Manufacturers that do not produce products with renewable energy and zero-carbon industrial processes may soon find themselves at a disadvantage in the marketplace, Vattenfall chief executive Magnus Hall tells Recharge, as he explains the thinking behind his company’s recent investments in green cement, green steel and green hydrogen.
“Would [manufacturers] be fine with using CO2-heavy materials [such as cement or steel], or are they going to find themselves in a situation where CO2-free materials are available and they are still not [using them]? So you can make the calculation — if you buy fossil-free steel, for instance, it would perhaps increase the total price of a car by 2-3%.”
He believes that many customers would be happy to spend a little more on a car built with zero carbon emissions, particularly for more luxury models.
“I think the manufacturer will have to make a choice… perhaps they will have a line of fossil-free [cars], and see it if works. But we think that the pressure from the markets [for green products] will be one of the drivers in electrification or climate change issues in general.”
Vattenfall is pioneering work on decarbonising the emissions-heavy steel and cement industries, as well as on the large-scale production of green hydrogen, which can be used for zero-carbon industrial processes, transport and heating while also acting as energy storage to help balance a renewables-reliant grid.
The utility, which is 100%-owned by the Swedish state, decided to invest in these emerging industries partly to reduce Sweden’s carbon emissions and partly in response to demands from manufacturers in the eco-conscious country.
Hall explains that electricity production in Sweden is now largely carbon-free due to the reliance wind, hydro and nuclear, but that 30% of the country’s emissions come from industry.
“We have traditionally had a very good connection with Swedish industry because most of them are our customers. And we had discussions [with them] — what are your issues, can we be part of solving them? And then from that came the green hydrogen and the new solutions we are now testing.
“And there was a clear commitment from these companies because they know there’s going to be a significant pressure on them to make sure that they are pioneers [in zero-carbon production]. We now have more and more companies coming to us and wanting to talk to us about this.”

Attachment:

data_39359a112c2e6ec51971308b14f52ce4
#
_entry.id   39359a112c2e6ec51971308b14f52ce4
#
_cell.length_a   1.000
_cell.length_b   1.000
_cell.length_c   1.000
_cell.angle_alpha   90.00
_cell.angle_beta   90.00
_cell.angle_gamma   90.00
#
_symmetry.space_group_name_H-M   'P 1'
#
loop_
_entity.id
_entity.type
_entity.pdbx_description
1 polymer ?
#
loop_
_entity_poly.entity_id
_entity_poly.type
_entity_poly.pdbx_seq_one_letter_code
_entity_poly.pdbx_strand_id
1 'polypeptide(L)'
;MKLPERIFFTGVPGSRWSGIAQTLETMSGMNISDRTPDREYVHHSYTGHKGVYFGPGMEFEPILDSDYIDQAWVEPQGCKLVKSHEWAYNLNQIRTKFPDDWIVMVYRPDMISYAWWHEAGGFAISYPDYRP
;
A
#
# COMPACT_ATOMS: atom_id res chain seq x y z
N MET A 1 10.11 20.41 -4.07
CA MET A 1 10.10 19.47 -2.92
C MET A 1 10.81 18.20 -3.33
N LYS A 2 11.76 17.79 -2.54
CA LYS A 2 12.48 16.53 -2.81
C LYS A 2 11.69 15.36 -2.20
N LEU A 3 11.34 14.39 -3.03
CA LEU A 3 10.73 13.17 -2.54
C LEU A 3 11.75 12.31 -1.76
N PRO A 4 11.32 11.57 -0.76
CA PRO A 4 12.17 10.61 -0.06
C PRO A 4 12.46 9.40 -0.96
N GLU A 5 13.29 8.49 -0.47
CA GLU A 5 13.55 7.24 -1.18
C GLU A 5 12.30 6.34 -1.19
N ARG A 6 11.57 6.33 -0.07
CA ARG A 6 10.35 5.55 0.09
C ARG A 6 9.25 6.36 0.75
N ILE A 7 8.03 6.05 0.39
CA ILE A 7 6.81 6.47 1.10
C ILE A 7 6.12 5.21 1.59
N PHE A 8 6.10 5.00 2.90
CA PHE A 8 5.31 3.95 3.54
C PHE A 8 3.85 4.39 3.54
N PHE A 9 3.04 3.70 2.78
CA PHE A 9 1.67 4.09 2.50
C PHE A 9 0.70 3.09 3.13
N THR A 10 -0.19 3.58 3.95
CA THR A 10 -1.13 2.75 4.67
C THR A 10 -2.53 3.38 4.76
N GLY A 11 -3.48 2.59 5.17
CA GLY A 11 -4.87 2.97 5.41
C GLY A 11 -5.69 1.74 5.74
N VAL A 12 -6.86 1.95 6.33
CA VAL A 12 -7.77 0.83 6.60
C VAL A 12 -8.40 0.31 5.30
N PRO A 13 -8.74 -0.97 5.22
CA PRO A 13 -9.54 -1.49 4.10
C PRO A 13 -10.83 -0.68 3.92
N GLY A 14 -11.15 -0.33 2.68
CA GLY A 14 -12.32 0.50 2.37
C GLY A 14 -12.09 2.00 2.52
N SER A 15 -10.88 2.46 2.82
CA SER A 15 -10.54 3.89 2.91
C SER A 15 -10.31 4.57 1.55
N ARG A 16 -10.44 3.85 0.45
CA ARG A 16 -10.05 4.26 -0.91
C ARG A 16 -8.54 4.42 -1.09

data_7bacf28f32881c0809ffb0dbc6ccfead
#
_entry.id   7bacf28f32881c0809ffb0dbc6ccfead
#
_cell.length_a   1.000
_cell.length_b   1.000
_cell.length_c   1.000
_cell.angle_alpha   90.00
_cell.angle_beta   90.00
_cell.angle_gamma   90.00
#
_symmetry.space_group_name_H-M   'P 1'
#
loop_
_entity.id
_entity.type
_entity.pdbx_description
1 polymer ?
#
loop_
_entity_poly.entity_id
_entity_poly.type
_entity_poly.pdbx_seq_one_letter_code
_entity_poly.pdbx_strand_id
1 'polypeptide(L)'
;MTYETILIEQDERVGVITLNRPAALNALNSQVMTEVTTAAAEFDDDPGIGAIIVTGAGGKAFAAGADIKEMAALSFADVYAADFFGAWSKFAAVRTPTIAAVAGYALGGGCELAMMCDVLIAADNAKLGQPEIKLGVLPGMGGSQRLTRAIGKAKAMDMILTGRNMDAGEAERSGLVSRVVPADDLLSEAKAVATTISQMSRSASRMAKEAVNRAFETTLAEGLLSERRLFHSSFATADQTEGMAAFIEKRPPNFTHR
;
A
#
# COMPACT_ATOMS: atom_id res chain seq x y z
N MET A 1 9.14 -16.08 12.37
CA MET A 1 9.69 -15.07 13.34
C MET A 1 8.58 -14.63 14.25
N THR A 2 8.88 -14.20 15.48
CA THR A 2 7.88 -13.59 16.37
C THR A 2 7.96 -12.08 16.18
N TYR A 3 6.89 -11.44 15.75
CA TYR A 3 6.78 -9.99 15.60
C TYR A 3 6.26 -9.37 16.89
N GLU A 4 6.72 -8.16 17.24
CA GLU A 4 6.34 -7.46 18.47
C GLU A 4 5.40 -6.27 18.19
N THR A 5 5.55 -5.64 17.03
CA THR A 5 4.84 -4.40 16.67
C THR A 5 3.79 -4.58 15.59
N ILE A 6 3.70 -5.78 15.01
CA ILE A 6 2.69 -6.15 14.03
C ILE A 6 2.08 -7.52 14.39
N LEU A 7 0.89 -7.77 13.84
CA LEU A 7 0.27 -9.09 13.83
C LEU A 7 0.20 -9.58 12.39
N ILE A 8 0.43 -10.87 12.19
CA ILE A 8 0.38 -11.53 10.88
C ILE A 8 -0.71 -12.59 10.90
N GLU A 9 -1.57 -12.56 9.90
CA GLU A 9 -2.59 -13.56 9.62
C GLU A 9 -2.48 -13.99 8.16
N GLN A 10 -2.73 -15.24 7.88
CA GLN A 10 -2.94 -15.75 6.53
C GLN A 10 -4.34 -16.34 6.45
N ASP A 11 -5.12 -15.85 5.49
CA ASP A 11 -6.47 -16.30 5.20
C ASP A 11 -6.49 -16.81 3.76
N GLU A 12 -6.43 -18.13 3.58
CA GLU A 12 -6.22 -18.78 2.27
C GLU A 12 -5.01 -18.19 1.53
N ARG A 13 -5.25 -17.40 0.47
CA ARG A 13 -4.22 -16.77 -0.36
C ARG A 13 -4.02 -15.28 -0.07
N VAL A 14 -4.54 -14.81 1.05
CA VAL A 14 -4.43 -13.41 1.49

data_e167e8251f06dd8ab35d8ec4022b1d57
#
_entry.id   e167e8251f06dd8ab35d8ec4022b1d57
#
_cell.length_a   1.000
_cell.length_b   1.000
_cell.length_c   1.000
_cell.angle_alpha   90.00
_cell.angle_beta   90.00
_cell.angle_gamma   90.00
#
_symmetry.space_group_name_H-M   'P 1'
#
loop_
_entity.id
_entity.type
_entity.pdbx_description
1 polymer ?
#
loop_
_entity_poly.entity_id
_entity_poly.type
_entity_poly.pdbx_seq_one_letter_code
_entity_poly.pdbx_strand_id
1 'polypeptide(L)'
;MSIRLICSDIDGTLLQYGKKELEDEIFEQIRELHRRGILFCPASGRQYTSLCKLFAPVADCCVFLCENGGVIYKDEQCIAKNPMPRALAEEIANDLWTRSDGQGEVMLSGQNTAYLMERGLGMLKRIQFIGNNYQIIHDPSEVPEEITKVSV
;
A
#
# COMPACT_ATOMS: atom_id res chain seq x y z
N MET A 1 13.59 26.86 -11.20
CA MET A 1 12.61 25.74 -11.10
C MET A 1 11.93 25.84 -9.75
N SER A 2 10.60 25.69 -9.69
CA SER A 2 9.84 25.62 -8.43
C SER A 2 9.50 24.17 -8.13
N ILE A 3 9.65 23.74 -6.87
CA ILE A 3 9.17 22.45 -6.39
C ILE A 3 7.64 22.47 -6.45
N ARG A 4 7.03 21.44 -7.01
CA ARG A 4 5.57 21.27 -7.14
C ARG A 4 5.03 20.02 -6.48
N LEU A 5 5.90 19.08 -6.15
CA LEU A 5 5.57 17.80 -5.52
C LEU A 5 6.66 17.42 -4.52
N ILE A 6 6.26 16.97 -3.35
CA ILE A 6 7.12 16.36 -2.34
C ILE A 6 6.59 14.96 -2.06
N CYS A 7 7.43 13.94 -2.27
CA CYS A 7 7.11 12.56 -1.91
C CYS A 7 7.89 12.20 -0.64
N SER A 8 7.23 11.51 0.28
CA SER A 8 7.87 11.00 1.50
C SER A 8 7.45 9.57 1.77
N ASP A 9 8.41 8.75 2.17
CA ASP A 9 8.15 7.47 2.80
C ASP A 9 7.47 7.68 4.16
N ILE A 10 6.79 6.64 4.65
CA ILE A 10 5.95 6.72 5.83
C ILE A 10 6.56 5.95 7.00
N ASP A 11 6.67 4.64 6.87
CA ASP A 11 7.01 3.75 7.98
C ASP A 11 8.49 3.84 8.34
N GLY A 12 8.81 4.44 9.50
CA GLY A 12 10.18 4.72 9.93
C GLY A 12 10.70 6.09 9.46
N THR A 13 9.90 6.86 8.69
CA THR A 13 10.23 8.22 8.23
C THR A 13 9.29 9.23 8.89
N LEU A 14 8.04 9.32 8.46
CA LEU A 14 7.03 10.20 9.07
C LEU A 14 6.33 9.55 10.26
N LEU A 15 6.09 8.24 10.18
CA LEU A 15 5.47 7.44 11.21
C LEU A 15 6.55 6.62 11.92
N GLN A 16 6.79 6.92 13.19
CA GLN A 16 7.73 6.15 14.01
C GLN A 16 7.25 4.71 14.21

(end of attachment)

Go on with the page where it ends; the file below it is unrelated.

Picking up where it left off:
Vattenfall is currently working with cement manufacturer Cementa on using renewable energy for heating in the cement-making process, rather than the traditionally-used coal or other fossil fuels. Similarly, the Swedish utility is working with local steel maker SSAB and miner LKAB on a pilot project to commercialise carbon-free steel. This will use green hydrogen rather than coal or coke to extract iron from iron ore.
Vattenfall is also working with Swedish fuel refiner Preem to design a utility-scale green hydrogen plant that produces hydrogen using water electrolysis powered by clean electricity. Hydrogen is usually derived from methane and is needed to convert crude oil into petrol and diesel, but Vattenfall and Preem plan to use its green hydrogen to produce biofuel derived from residues from the Swedish paper industry.
“We see that there's a business opportunity. Our idea is that we would be the supplier of, and storage holder of hydrogen in that process. And if we develop that, then we will have knowledge in hydrogen, which we can then apply to other parts of the business.”
Vattenfall hopes that the three projects lead to the commercialisation of green cement, green steel and green hydrogen, which together could reduce Sweden’s carbon emissions by 30%,.
Hall tells Recharge that these pilot projects are very much part of a commercial plan.
“I would say that that we should, within a five-year period, have something which is really commercial. But it could be one of these things [rather than all three].”
And Vattenfall is unlikely to stop there. “We potentially also have some other discussions [in green industrial processes] coming too.”